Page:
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Barrett's esophagus

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Barrett's esophagus is a complication of long term acid reflux disease. Barrett's esophagus is, the link between Barrett's esophagus and acid reflux disease, and the link to esophageal cancer.

Common heartburn isn't always just an annoying condition that's quickly remedied by an over-the-counter antacid. It can also be symptomatic of gastroesophageal reflux disease (GERD), which is the chronic regurgitation of acid from your stomach into your lower esophagus. And, long-term GERD can sometimes lead to Barrett's esophagus, a condition in which the color and composition of the cells lining your lower esophagus change because of repeated exposure to stomach acid. Having Barrett's esophagus increases your risk of developing esophageal cancer.

Barrett's esophagus usually develops from gastroesophageal reflux disease (GERD). Heartburn and acid reflux are the most common symptoms of GERD and result from stomach contents washing into the esophagus.

The ring of muscle at the junction of the esophagus and stomach (sphincter) normally traps acid in your stomach by clamping shut. GERD usually results from a weakened sphincter, and it can be aggravated by a protrusion of the upper stomach, where the esophagus passes through the diaphragm (hiatal hernia).

Left untreated, GERD can lead to more serious complications such as severe heartburn (with esophagitis) — the chest pain can be intense enough to resemble a heart attack — stricture, bleeding, Barrett's esophagus and even esophageal cancer.

It's not too late to treat Barrett's esophagus if you don't have advanced cancer. However, many people with esophageal cancer show up so late in the progress of the disease that doctors first discover Barrett's esophagus at the same time they find the cancer.

Treatment for Barrett's esophagus may start with controlling GERD by making a number of lifestyle changes and taking self-care steps. These actions include getting more exercise, losing weight, avoiding foods that aggravate heartburn, stopping smoking if you smoke, taking antacids or stronger acid blocking medications, and elevating the head of your bed to prevent reflux during sleep.

People with severe GERD and Barrett's esophagus usually need aggressive treatment, which may include medications, other nonsurgical medical procedures or even surgery.


Proton pump inhibitors (PPIs) such as omeprazole (Prilosec), lansoprazole (Prevacid), rabeprazole (Aciphex), pantoprazole (Protonix) and esomeprazole (Nexium) are drugs that block production of acid and relieve irritated tissue.

Doctors sometimes prescribe another class of drugs called H-2-receptor blockers to treat GERD and Barrett's esophagus. They're weaker than PPIs, although less expensive. Prescription H-2-receptor blockers such as famotidine (Pepcid, Mylanta AR), cimetidine (Tagamet), nizatidine (Axid) and ranitidine (Zantac) are available over the counter in doses less than prescription strength.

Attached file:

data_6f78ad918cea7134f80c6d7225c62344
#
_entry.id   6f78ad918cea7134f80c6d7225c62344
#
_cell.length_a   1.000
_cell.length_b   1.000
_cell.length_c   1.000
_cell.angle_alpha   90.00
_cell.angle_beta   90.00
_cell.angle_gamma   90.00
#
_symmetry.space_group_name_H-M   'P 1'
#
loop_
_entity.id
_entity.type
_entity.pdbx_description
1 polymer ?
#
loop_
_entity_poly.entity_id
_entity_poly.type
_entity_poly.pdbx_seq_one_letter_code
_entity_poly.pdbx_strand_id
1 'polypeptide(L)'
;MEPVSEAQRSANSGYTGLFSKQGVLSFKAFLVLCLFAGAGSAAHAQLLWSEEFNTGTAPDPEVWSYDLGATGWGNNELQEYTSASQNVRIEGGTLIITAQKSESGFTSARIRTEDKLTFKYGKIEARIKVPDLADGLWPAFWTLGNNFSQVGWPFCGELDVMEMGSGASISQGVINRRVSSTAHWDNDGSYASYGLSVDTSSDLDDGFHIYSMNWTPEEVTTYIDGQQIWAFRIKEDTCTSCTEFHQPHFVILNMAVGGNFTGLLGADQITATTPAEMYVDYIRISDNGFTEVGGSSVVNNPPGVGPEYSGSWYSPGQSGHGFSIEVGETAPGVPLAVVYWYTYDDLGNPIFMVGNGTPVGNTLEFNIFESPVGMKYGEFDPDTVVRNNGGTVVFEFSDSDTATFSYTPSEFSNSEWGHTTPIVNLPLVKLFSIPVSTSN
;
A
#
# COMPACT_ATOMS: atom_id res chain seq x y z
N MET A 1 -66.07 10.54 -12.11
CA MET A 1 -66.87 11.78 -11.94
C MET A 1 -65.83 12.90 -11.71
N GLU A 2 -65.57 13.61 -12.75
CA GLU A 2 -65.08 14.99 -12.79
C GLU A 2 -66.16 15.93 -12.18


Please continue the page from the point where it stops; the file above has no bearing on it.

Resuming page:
Although these medications often are quite effective for GERD, once Barrett's metaplasia is present these drugs won't reliably reverse the condition, and the risk of cancer remains.


Anti-reflux surgery (laparoscopic Nissen fundoplication) offers an alternative to dependence on medication for GERD and Barrett's esophagus. The procedure tightens the sphincter by wrapping part of the stomach around the lower esophagus to prevent acid reflux. Laparoscopic surgery involves inserting special instruments through small incisions — less than an inch. The procedure leaves only tiny scars. You can expect to stay in the hospital for one or two days following this surgery.

Although surgery can be effective for GERD, once Barrett's metaplasia is present surgery won't reliably reverse the condition, and the risk of cancer remains.

If you have esophageal cancer, or if you have Barrett's esophagus and high-grade dysplasia, your doctor may recommend you undergo a procedure in which the esophagus is removed completely and the stomach is pulled into the chest (esophagectomy). After this surgery, you may lose up to 20 pounds, spend 10 to 12 days in the hospital and require up to six weeks to recover.

The surgical treatment of people with high-grade dysplasia is controversial. Some experts believe that esophagectomy should be used as a measure to protect against cancer. Other experts believe that surveillance through endoscopies at three- to six-month intervals and esophagectomy — if cancer develops — are sufficient. Doctors generally don't recommend surgery for people with declining health or for those who are too weak to withstand a major procedure.

Alternatives to medications and surgery

Removal (ablation) of dysplasia makes possible the reversal of Barrett's esophagus, and it may prevent esophageal cancer. Combined with PPIs, ablation may be appropriate especially if you're not a good candidate for an esophagectomy. Ablation procedures include:

  • Photodynamic therapy. First, you'll take a drug to make the Barrett's cells sensitive to light. Then, your doctor inserts a light into your esophagus. Tissues that the light touches are burned off. The Food and Drug Administration has approved the photosensitizing agent Photofrin to treat Barrett's esophagus.

  • Electrocautery. Your doctor inserts an electric wire into your esophagus to burn away dysplasia.

  • Laser therapy. Your doctor uses a hot beam of light (laser) inserted into your esophagus to burn away Barrett's cells. This procedure is effective but difficult to apply evenly.

  • Argon plasma coagulation. Your doctor releases a jet of argon gas into your esophagus along with an electric current to burn away dysplasia.

The long-term effectiveness of ablation procedures in preventing cancer is not known.


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